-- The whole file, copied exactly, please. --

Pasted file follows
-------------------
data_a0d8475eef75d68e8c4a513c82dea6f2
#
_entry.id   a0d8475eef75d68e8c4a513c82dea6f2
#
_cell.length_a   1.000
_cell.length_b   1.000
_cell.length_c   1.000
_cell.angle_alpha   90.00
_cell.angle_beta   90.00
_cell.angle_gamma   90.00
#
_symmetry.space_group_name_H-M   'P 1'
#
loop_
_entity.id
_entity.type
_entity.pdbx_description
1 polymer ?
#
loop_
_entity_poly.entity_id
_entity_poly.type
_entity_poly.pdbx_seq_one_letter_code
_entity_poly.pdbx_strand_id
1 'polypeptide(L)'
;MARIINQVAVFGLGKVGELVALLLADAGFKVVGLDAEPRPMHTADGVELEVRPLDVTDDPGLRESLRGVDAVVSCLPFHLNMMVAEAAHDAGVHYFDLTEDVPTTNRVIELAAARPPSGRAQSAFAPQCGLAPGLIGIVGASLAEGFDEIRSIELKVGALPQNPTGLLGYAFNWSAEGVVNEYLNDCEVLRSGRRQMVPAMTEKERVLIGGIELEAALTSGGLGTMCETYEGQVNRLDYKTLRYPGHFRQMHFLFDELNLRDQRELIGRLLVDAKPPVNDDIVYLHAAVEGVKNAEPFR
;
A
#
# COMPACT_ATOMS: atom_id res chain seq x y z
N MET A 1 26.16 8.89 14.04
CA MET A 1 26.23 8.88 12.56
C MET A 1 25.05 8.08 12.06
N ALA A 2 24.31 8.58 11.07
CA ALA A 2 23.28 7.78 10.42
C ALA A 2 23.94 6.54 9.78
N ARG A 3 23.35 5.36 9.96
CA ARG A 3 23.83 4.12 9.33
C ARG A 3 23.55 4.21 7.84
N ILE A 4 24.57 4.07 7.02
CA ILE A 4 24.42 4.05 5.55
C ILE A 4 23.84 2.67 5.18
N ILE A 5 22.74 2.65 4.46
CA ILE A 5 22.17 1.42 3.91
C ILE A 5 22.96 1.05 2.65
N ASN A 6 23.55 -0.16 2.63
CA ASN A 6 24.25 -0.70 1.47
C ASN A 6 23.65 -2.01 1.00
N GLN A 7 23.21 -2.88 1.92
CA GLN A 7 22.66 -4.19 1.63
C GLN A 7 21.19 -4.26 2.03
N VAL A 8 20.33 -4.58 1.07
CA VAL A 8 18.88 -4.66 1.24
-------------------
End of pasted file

data_a0d8475eef75d68e8c4a513c82dea6f2
#
_entry.id   a0d8475eef75d68e8c4a513c82dea6f2
#
_cell.length_a   1.000
_cell.length_b   1.000
_cell.length_c   1.000
_cell.angle_alpha   90.00
_cell.angle_beta   90.00
_cell.angle_gamma   90.00
#
_symmetry.space_group_name_H-M   'P 1'
#
loop_
_entity.id
_entity.type
_entity.pdbx_description
1 polymer ?
#
loop_
_entity_poly.entity_id
_entity_poly.type
_entity_poly.pdbx_seq_one_letter_code
_entity_poly.pdbx_strand_id
1 'polypeptide(L)'
;MARIINQVAVFGLGKVGELVALLLADAGFKVVGLDAEPRPMHTADGVELEVRPLDVTDDPGLRESLRGVDAVVSCLPFHLNMMVAEAAHDAGVHYFDLTEDVPTTNRVIELAAARPPSGRAQSAFAPQCGLAPGLIGIVGASLAEGFDEIRSIELKVGALPQNPTGLLGYAFNWSAEGVVNEYLNDCEVLRSGRRQMVPAMTEKERVLIGGIELEAALTSGGLGTMCETYEGQVNRLDYKTLRYPGHFRQMHFLFDELNLRDQRELIGRLLVDAKPPVNDDIVYLHAAVEGVKNAEPFR
;
A
#
# COMPACT_ATOMS: atom_id res chain seq x y z
N MET A 1 26.16 8.89 14.04
CA MET A 1 26.23 8.88 12.56
C MET A 1 25.05 8.08 12.06
N ALA A 2 24.31 8.58 11.07
CA ALA A 2 23.28 7.78 10.42
C ALA A 2 23.94 6.54 9.78
N ARG A 3 23.35 5.36 9.96
CA ARG A 3 23.83 4.12 9.33
C ARG A 3 23.55 4.21 7.84
N ILE A 4 24.57 4.07 7.02
CA ILE A 4 24.42 4.05 5.55
C ILE A 4 23.84 2.67 5.18
N ILE A 5 22.74 2.65 4.46
CA ILE A 5 22.17 1.42 3.91
C ILE A 5 22.96 1.05 2.65
N ASN A 6 23.55 -0.16 2.63
CA ASN A 6 24.25 -0.70 1.47
C ASN A 6 23.65 -2.01 1.00
N GLN A 7 23.21 -2.88 1.92
CA GLN A 7 22.66 -4.19 1.63
C GLN A 7 21.19 -4.26 2.03
N VAL A 8 20.33 -4.58 1.07
CA VAL A 8 18.88 -4.66 1.24